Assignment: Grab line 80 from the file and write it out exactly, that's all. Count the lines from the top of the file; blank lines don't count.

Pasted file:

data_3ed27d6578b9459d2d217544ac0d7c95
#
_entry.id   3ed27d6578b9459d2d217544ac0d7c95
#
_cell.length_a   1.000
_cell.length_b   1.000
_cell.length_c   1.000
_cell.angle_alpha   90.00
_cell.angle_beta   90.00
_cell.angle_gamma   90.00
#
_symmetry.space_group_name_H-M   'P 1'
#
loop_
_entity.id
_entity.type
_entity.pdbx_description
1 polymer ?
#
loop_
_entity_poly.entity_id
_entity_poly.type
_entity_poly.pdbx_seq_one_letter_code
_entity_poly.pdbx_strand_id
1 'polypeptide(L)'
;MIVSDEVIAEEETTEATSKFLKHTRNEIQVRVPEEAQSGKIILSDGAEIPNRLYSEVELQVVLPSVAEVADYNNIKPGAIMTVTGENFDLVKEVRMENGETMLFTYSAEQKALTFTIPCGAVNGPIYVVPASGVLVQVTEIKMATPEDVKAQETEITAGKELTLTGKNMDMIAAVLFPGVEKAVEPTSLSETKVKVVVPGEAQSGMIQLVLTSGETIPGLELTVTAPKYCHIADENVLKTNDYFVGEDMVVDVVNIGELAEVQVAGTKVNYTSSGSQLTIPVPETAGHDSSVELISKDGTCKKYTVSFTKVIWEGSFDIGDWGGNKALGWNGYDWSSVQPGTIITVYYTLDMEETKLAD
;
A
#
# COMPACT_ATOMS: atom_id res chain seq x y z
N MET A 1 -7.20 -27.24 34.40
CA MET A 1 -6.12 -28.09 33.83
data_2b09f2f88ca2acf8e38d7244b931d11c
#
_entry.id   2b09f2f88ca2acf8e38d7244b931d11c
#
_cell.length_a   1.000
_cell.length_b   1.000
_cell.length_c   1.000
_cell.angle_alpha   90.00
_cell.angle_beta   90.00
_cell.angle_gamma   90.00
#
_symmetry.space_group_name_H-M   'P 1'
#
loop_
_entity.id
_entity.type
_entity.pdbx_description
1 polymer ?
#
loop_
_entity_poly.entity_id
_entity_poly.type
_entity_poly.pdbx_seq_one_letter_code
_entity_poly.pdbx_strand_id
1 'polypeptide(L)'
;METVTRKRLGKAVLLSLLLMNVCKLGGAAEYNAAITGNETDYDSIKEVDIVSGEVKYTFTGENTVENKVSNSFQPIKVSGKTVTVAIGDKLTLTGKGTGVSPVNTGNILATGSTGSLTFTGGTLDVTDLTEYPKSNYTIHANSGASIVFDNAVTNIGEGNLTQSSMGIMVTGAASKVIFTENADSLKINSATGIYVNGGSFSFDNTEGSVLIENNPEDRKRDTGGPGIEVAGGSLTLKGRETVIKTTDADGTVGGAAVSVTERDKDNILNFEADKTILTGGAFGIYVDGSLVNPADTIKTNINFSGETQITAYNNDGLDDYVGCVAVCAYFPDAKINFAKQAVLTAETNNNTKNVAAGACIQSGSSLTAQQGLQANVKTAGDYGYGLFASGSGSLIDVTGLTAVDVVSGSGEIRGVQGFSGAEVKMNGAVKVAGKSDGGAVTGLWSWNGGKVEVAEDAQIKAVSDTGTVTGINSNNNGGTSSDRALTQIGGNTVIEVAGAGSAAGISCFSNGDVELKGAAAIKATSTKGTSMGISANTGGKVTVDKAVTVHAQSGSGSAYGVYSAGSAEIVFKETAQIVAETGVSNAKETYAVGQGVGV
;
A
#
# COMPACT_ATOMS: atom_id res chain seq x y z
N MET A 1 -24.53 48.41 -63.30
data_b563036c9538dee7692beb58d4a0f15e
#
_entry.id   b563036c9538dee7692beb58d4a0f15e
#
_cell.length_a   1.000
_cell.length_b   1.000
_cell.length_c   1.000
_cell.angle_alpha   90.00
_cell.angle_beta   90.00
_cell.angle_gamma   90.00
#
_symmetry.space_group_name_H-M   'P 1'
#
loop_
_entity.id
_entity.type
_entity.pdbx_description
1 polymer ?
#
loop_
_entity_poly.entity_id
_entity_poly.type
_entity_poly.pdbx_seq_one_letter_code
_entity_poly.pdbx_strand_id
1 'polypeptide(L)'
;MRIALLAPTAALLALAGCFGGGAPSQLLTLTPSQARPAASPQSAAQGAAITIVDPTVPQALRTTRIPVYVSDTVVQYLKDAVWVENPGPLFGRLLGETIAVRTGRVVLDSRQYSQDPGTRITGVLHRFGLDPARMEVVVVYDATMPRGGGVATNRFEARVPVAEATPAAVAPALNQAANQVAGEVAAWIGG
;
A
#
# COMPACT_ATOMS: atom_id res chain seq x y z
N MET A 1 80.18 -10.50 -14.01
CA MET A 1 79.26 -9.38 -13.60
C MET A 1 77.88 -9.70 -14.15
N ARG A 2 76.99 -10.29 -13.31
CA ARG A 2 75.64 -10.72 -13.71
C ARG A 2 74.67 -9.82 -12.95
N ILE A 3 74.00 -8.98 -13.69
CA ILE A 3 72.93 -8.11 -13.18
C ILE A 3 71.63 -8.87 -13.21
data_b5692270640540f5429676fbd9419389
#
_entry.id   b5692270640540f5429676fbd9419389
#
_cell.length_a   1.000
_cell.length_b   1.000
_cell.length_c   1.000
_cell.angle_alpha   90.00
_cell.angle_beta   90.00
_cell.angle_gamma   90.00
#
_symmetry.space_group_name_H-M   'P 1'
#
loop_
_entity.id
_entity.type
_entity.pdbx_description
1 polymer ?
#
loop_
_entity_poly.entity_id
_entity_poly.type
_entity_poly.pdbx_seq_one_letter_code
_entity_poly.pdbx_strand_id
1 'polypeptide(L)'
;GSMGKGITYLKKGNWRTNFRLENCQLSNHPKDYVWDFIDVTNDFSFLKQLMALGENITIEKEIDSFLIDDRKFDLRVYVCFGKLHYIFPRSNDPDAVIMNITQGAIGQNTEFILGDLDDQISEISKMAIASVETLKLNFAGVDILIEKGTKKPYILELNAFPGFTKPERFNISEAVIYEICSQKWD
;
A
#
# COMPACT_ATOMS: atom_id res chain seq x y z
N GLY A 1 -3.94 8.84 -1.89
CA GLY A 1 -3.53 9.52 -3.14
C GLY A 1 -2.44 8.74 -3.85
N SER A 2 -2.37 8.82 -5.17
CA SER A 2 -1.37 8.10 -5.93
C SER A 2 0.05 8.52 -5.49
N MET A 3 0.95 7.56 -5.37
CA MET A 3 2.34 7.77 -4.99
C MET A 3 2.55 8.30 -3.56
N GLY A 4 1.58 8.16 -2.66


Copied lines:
_entity.pdbx_description